It’s 4708 – Year of the Yang White Tiger
The Tiger is the third animal in the Chinese 12 year zodiac cycle. In this year of the White (metal) Tiger which began on Feb. 14th. 2010 and will end on Feb. 2nd 2011 there is much to be aware of. Tiger years are generally dramatic, associated with massive changes, social upheaval and the potential to become dangerous or destructive. Politics could be adversarial (what’s new?) and even the weather may bring hurricanes or typhoons of unusual severity. Both world wars began in tiger years and war in general is associated with metal. Metal also corresponds to money and my interpretation of that is to be careful, don’t gamble or speculate this year. If you spent a good part of last year planning a project, laying a foundation or researching and gathering info for a future activity, you should see it all come into play this year. Read more on the blog at: http://.whitecranehealingarts.com
The Chinese Medicine pharmacopeia has thousands of herbs for specific conditions. Herbs are categorized according to function. For example, in the Chinese Herbal Materia Medica by Bensky and Gamble, there are about 30 herbs in the “Herbs That Release the Exterior” Category. Within this category are the sub categories of warm, acrid herbs and cool, acrid herbs. All the exterior releasing herbs address disorders of a superficial nature, such as a wind cold invasion commonly known as a cold. “They are mostly diaphoretic, i.e. they release or expel the external pathogenic influence through sweating.”
In the sub categories each herbs comparative functions are further defined. This means that even though both cinnamon (gui zhi) and magnolia flower (xin yi hua) are in the warm, acrid, release exterior category, they are used differently. Cinnamon has the ability to disperse wind or prevent the onset of a cold, while magnolia is used exclusively for nasal problems.
Herbs are rarely used alone. Most of the time, they are combined in a synergistic formula. The purpose of this is to increase the effect or function of the formula, address accompanying symptoms or alleviate any possible side effects. Chinese herbs are combined in teas (decoctions), powders, liquid extracts, pills, capsules and even as plasters, patches or creams for external use.
Furthermore, each individual’s unique pattern is addressed. Let’s say three people come in with a wind invasion (common cold), they will be questioned about their symptoms, health history and any other information that may needed to prescribe the appropriate formula for their specific need.
The reason I bring this up is to illustrate the complexity of this 5000 year old herbal system. It’s become common in western society to market a single herb as a cure or as beneficial in healing many illnesses. This is, for the most part, misleading because while the herb may at times provide some measure of relief, it’s often used in a way that limits its full capacity to assist in the healing process. So, when asked if we have an herb for? The answer is invariably always yes, but there’s more to understand.
Coming in April, May and June; three workshops on Chinese Herbs. The April workshop will mainly deal with external remedies for such things as trauma & injury, burns, arthritic inflammation, cuts, bruises, eczema and more. The focus in May will be on immunity and include herbal remedies for colds & flu, allergies, rhinitis, sinus problems, coughs, sore throats, etc. . In the June workshop we will introduce herbal remedies for many common discomforts and symptoms, such as digestive problems, gastritis, women’s & men’s problems, headaches, heartburn, sugar imbalances, food poisioning and much more.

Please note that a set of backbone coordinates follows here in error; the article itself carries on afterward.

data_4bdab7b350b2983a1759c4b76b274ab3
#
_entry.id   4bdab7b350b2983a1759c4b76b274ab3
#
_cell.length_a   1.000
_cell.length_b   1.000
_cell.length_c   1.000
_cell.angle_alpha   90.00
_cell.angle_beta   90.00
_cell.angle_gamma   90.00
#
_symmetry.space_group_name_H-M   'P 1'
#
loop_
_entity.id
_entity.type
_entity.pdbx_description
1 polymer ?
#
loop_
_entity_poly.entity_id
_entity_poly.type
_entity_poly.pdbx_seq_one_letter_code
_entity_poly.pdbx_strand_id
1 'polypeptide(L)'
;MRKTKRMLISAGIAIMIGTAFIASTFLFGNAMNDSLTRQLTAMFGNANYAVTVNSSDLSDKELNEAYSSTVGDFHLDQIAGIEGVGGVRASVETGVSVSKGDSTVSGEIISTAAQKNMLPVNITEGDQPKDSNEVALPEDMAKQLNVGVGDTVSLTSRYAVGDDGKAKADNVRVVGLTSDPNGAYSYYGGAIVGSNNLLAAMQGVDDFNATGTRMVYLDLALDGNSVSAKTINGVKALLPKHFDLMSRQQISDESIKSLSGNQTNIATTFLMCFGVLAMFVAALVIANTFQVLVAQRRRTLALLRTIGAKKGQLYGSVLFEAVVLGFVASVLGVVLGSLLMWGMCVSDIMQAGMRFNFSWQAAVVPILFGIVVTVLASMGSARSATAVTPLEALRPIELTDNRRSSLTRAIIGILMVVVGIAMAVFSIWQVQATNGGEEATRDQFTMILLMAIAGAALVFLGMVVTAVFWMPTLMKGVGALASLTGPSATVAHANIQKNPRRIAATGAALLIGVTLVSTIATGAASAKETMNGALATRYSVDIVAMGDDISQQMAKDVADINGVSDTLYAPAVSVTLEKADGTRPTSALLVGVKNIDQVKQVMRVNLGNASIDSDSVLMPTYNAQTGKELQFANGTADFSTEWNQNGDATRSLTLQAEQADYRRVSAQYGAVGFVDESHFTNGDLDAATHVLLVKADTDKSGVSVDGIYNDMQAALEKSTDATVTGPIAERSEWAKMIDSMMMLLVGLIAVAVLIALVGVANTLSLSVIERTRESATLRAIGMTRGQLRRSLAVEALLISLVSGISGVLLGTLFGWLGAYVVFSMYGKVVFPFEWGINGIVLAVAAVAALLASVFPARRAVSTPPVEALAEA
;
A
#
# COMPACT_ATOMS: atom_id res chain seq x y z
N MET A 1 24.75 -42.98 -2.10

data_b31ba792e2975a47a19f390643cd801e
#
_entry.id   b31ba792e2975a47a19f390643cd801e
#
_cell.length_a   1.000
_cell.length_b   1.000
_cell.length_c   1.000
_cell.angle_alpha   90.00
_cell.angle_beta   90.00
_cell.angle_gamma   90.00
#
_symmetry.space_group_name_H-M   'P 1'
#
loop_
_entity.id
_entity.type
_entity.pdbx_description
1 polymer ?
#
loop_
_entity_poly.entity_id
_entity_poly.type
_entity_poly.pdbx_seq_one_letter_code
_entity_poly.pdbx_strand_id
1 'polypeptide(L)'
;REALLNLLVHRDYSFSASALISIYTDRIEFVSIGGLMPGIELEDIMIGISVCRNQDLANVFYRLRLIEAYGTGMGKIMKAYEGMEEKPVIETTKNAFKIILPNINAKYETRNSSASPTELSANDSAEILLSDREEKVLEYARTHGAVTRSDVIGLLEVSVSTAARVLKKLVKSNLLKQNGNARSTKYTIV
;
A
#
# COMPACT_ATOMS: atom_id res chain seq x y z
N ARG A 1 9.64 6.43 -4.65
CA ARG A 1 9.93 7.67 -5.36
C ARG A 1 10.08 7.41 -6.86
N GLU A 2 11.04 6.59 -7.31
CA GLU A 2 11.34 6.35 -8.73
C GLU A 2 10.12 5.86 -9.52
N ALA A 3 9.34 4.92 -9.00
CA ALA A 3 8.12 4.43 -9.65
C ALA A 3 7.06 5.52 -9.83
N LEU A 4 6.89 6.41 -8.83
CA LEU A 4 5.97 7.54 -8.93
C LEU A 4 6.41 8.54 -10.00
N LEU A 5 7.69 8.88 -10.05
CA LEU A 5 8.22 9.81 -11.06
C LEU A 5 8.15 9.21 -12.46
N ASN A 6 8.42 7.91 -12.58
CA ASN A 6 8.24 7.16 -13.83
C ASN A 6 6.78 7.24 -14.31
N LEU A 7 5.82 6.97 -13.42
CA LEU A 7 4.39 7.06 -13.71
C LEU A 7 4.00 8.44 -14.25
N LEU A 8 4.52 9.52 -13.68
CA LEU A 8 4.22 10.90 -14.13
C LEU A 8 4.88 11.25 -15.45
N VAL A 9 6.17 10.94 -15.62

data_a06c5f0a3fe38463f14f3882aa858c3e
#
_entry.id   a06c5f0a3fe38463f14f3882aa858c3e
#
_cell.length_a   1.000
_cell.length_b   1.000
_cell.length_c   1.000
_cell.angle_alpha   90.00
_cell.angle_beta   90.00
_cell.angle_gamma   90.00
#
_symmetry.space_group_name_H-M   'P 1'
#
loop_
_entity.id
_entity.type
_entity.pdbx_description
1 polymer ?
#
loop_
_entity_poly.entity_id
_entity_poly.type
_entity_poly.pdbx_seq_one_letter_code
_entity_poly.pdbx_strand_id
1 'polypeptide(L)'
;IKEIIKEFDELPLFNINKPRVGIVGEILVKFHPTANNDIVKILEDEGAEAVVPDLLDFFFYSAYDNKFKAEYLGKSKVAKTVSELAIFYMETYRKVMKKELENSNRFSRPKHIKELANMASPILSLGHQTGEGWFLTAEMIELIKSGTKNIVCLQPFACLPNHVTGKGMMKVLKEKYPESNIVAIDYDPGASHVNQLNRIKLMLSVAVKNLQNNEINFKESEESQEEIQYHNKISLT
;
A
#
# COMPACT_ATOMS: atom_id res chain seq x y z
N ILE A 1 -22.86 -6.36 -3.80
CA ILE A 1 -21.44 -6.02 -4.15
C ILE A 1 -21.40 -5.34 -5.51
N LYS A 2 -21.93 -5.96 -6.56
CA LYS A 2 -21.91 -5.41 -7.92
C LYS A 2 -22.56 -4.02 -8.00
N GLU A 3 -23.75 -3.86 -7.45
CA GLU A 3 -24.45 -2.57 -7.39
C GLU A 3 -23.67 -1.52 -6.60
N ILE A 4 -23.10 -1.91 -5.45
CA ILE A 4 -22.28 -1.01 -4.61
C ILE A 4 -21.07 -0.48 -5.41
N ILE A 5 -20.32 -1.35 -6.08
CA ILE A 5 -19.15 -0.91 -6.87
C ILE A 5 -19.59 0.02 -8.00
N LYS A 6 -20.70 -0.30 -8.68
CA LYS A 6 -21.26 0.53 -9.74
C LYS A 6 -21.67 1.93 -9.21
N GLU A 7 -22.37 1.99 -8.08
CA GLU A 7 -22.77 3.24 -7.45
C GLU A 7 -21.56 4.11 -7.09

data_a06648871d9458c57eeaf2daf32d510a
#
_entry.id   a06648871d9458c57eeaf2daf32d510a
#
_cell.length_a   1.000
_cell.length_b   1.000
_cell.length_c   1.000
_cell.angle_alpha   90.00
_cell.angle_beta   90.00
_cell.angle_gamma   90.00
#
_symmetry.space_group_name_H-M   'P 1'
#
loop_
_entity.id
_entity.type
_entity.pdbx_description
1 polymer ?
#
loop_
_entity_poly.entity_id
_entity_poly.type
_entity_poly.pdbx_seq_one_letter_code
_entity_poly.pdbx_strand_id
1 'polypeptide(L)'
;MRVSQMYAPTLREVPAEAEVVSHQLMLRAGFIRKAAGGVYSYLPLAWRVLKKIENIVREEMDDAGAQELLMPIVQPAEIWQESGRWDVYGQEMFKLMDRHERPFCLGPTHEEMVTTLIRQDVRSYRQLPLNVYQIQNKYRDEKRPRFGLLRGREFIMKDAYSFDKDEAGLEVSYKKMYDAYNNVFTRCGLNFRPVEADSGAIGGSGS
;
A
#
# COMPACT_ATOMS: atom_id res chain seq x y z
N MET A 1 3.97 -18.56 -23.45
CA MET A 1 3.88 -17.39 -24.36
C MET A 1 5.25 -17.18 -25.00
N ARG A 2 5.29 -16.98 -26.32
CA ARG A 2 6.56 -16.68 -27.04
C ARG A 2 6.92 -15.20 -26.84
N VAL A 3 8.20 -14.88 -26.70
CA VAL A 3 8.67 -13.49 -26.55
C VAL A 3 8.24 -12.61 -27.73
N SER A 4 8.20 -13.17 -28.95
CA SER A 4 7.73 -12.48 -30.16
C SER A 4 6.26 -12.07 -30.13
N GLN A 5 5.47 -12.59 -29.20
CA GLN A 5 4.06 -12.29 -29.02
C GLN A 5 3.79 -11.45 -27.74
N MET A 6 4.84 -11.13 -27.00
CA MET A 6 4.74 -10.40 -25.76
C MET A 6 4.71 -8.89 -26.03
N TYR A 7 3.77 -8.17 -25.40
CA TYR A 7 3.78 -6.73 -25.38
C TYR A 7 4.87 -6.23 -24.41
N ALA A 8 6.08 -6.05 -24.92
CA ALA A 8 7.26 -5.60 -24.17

Greetings students and friends! In China’s 3000 year old self healing system, there are many treasures and valuable practices to be learned. In future editions of this newsletter, we will be including some of that wisdom, along with information derived from our experience over the past forty years studying directly with masters of the Taoist traditions. The very nature of Qi and Qigong will be topics of discussion and will include the many benefits and effectiveness of Qigong practices.
I will also respond to one or two questions in each edition. Questions can relate to the practices themselves, the principles, personal health issues, self healing issues or anything else related. Please take some time to consider what your personal goals are for studying Qigong.
- relaxation and stress reduction
- health, wellness & longevity
- joy of movement, entertainment and community/socialization
- Unifying body, mind & spirit – spiritual evolution
- increasing Qi (energy) in your practice and daily life
- Personal growth
In Chinese nutrition, the energy of food is considered along with the nutrients that the food provides. Food quality is also determined by the environment and season it is grown in, color, taste, preparation and also by the person preparing the food. In future newsletters I’ll feature a food, food group or some other relevant topic. The purpose of this column will be to make the reader aware of their food choices so that he/she can begin to think more holistically about food and diet and how profoundly we are affected by those choices. I’ll also address one or two questions a month related to personal situations. Email me at: firstname.lastname@example.org. Next edition I’ll talk about sour foods and what corresponds to sour foods energetically
The White Crane Healing Arts Center
7071 W. Commercial Blvd. Suite 2C
Tamarac, FL 33319
Phone (954) 721-7252